No matter what type of tile you select for your renovation or new home construction, you want to make sure you choose a product that looks good and functions well. And when it comes to porcelain tile, they're not all the same. Take for example glazed and unglazed porcelain.
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Although glazed and unglazed tiles are mostly manufactured the same way, glazed tiles include a protective coating made of liquid glass that covers the pores of the surface.
But besides the finishing process, there are other factors you need to consider before making a purchase. With that in mind, here are the main differences between glazed and unglazed porcelain tile.
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If you don’t need to worry about slip resistance and heavy traffic, then glazed tiles could be the versatile design option you need. Glazed tiles come in a wide range of colors and styles, from traditional to contemporary.
Thanks to advances in technology, inkjet porcelain tiles can now feature anything from wood looks to textured fabric prints, and even natural stone looks.
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These designs are printed on the tile before the glaze is added so that the images are protected. The result is a high-end look at a fraction of the cost of real wood or luxurious natural stone. Because of the non-porous coating on top, glazed tiles are more protected against stains and moisture.
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However, when choosing your finish, keep in mind that darker glazes are not as hard as lighter glazes, and that shiny finishes are not as hard as satin or matte finishes.
When installing tile in an area with high traffic or potential for slipping, choose unglazed tiles for that residential or commercial project. As its name suggests, unglazed tiles don’t go through an additional firing process. Instead, the design is created from the mixture of super-fine natural clay and natural pigments. This results in a more natural look with earthen beauty.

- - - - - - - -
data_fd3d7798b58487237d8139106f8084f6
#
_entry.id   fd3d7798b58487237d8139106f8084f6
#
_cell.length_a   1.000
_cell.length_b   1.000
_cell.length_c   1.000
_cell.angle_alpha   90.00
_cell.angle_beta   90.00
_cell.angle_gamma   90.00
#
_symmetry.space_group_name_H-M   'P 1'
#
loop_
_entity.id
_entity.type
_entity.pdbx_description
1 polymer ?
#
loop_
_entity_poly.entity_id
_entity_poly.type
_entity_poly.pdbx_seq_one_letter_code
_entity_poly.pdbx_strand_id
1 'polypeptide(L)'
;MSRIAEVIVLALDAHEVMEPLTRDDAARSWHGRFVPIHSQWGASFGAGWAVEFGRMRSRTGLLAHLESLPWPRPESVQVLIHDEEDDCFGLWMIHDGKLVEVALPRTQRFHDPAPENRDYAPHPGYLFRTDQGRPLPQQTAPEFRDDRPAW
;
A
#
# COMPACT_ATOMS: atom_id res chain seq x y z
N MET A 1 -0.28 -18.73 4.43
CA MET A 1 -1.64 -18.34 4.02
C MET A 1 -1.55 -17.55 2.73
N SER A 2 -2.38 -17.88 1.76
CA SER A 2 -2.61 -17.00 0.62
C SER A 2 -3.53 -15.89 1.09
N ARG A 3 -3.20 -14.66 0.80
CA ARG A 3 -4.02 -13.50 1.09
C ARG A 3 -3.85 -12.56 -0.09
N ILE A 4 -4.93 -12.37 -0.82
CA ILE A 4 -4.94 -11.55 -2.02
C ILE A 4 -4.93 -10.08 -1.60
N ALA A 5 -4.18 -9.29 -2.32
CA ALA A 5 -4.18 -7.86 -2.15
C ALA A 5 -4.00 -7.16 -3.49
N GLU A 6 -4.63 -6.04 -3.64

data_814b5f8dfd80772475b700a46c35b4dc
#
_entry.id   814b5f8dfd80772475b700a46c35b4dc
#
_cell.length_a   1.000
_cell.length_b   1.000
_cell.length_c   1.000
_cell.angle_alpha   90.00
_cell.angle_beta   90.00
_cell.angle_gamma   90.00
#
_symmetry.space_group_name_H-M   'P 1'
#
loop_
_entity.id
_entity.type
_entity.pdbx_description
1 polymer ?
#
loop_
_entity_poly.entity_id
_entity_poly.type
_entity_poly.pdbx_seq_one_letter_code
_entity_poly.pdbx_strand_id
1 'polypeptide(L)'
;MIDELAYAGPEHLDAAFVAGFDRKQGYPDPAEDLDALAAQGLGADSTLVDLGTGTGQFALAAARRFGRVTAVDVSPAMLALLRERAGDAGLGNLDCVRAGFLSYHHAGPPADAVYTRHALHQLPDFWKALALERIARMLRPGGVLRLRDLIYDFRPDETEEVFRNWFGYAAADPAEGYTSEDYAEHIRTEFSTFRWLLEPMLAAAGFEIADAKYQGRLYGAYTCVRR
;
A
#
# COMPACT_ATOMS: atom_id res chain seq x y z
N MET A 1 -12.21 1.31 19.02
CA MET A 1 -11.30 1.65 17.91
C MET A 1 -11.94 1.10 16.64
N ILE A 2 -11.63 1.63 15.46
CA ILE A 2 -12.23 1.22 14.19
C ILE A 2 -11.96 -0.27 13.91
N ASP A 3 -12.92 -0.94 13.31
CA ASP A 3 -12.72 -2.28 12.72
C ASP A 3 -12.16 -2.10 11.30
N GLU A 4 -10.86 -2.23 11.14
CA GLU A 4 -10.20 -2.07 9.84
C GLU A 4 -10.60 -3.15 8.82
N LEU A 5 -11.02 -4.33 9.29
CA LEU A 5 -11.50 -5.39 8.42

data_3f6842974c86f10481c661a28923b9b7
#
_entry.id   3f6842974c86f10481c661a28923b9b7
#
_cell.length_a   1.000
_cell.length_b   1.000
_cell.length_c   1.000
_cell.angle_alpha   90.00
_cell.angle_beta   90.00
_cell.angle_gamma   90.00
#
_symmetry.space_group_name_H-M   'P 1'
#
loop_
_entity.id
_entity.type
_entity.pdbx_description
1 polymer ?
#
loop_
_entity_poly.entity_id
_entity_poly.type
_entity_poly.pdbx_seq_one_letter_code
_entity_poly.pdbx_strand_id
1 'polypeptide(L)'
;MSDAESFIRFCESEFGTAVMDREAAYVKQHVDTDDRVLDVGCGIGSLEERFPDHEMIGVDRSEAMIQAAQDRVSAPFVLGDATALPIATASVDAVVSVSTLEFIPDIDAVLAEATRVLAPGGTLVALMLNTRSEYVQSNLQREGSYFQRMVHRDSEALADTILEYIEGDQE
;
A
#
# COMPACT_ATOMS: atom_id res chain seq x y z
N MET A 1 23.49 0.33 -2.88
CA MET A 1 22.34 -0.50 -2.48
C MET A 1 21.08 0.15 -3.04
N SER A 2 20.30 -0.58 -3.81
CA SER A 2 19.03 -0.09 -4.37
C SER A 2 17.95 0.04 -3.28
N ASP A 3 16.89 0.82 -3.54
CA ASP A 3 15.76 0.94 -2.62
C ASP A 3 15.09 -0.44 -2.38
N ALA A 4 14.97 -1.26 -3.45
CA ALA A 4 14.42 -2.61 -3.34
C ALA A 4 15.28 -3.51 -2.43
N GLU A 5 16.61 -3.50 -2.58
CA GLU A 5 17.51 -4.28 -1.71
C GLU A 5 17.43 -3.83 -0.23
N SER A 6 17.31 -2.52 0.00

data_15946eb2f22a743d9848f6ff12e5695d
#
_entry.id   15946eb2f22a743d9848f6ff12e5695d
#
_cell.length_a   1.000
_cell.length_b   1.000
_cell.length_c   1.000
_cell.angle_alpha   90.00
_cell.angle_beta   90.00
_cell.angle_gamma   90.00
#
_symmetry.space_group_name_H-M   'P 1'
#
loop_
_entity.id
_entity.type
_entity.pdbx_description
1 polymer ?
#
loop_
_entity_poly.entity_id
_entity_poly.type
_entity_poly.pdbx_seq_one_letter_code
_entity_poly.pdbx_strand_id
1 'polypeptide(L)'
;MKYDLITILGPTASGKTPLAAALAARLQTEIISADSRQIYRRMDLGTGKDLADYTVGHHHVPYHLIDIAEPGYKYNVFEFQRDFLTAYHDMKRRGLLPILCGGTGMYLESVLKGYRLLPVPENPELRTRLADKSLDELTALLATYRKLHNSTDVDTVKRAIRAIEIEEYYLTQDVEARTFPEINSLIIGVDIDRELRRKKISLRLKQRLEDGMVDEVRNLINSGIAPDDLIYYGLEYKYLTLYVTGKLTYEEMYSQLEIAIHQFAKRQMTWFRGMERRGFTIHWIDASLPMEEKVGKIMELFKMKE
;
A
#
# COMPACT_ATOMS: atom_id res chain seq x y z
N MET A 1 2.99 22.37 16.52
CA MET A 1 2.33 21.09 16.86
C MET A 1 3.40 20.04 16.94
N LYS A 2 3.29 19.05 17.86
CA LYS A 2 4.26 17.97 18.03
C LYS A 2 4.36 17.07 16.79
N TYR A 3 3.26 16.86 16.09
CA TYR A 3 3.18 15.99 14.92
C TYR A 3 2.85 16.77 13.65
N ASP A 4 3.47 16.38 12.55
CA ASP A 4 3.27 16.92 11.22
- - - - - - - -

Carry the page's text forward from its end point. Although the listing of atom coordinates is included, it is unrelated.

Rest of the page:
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Because these thicker, denser tiles provide additional friction, unglazed tiles are much safer for flooring in a wet area such as a bathroom, kitchen, laundry area, or pool surround. They’re also an excellent choice for indoor or outdoor rooms with more traffic since they are easy to clean and won’t show scratches or wear as quickly.
However, because unglazed tiles have no protective coating, they can be more vulnerable to staining. In order to keep your indoor unglazed tiles looking their best, seal and wax them.
Now that you have a better understanding about the differences between glazed and unglazed tiles, you can find even more inspiration and ideas with these porcelain tile trends. Homeowners and designers alike are turning to porcelain tile for their home renovation projects.
MSI offers a wide range of porcelain tile flooring in various colors and design patterns, with both glazed and unglazed ceramic tile choices.
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